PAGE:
9 Practical Tips for Effective Email Communication  

Photo by flickr user joelogon/Creative Commons license.

Image by flickr user joelogon/Creative Commons license.

Email dominates every waking minute of our day – but only if we let it. Instead of pursuing the elusive and utopian Inbox Zero, try these incremental changes to restore some sanity to your professional email correspondence. Master these tips and your professional network will thank you.

  1. Remove that comically long email signature after the first message. This makes it easier for you and others to scan a long email string for a specific piece of information buried somewhere in the conversation. If anyone needs info contained within your email signature they can still find it by scrolling down to the initial message.
  2. Use deadlines to help others understand your intended timeline for completion. Include a simple sentence like, “My goal is to have this complete by 4 p.m. today.” Avoid vague phrases like “ASAP” that tend to create confusion regarding expectations for completion. Communicate specific deadlines to make sure everyone is on the same page.
  3. Use the Drafts folder. Not sure about the tone of an important message? Worried your message might come across the wrong way? Save it to the Drafts folder and revisit the next morning or even the next week. After sleeping on it for a few days you might think better of sending the email and opt instead for a phone call or in-person meeting.
  4. Consider batching your email times so you can focus on important-but-not-urgent projects. Completing long-term projects requires periods of uninterrupted focus, and constantly checking and replying to emails makes this nearly impossible. Unless your job requires truly constant monitoring, have the confidence to close down the email and focus on one thing at a time.
  5. When emailing a group, specify which recipients you are expecting to take action. The more people copied on any given message the less likely anyone will respond. What often happens is everyone assumes someone else is going to answer the question or complete the task. This is similar to outfielders having a protocol for handling fly balls that land between positions. Clearly stating what action you expect recipients to take will also avoid unnecessary follow up emails.
  6. Avoid using Bcc except for rare occasions. Using the blind carbon copy feature is perceived by many as devious and even conniving. Be transparent about your communication and avoid using the Bcc feature. The rare exception is when you’re emailing a large group and don’t want to expose everyone to a potential reply all chain.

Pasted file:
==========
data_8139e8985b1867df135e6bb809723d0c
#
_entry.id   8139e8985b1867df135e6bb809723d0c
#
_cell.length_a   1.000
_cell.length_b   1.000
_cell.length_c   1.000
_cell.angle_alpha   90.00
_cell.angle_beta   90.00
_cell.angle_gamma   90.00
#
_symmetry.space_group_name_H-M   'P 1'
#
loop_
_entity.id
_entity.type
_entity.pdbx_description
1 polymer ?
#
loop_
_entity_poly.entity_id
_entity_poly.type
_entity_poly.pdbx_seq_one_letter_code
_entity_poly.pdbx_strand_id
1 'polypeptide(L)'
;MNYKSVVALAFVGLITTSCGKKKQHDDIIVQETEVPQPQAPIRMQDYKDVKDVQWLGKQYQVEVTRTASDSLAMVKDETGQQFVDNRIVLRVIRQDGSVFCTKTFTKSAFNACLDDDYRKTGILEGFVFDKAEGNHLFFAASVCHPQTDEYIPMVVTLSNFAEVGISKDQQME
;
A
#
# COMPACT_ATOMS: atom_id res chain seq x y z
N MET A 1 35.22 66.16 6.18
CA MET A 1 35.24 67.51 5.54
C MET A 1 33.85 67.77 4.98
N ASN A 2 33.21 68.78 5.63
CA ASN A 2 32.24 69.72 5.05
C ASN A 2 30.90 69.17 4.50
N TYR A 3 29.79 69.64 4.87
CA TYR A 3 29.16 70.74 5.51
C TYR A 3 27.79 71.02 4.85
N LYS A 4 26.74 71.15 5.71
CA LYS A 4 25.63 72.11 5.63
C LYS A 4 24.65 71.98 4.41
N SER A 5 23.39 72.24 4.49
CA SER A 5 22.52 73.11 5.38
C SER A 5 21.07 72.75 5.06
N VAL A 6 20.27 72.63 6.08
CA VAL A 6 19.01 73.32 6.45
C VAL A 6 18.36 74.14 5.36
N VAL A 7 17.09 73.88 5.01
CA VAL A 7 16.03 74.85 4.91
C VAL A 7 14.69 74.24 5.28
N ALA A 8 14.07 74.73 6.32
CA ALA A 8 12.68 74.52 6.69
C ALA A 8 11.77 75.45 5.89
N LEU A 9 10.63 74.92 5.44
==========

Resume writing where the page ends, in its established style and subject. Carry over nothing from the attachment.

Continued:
7. Assume your message will be read by people it was not intended for and keep this in mind as you’re drafting the message. Out of convenience — and sometimes out of carelessness — people will forward emails to others you did not intend to read the original message. This can cause confusion and embarrassment for the original sender who wrote the message specifically for the intended recipient. Similarly, practice good email etiquette and ask the original sender before forwarding to new recipients if you have any doubts about the intended privacy of the message.
  8. Stop sending non-urgent emails after work hours. Replying to emails at 11 p.m. is not impressing anyone — you’re only contributing to the work/life balance issues that tend to bubble up in any professional work environment. Clarify expectations with colleagues and supervisors ahead of time. If replying outside of work hours is not expected then don’t make the problem worse. Relax, decompress, and pick it up the next day. Everything will be fine.
  9. Don’t be the first to reply to a group email. Let someone else initiate the perpetual reply all email chain, unless the email is specifically addressed to you. By the time you get around to answering the initial email it will likely be resolved without any involvement required of you. More often than not an email sent to a large group is merely for informational purposes. Chime in to an existing conversation only if you have something substantive to add. Of course, use your best judgment in all situations. There may be occasions where the sender wants to have confirmation of receipt.

Do you have additional tips for effective email communication? Leave your suggestions in the comments below.

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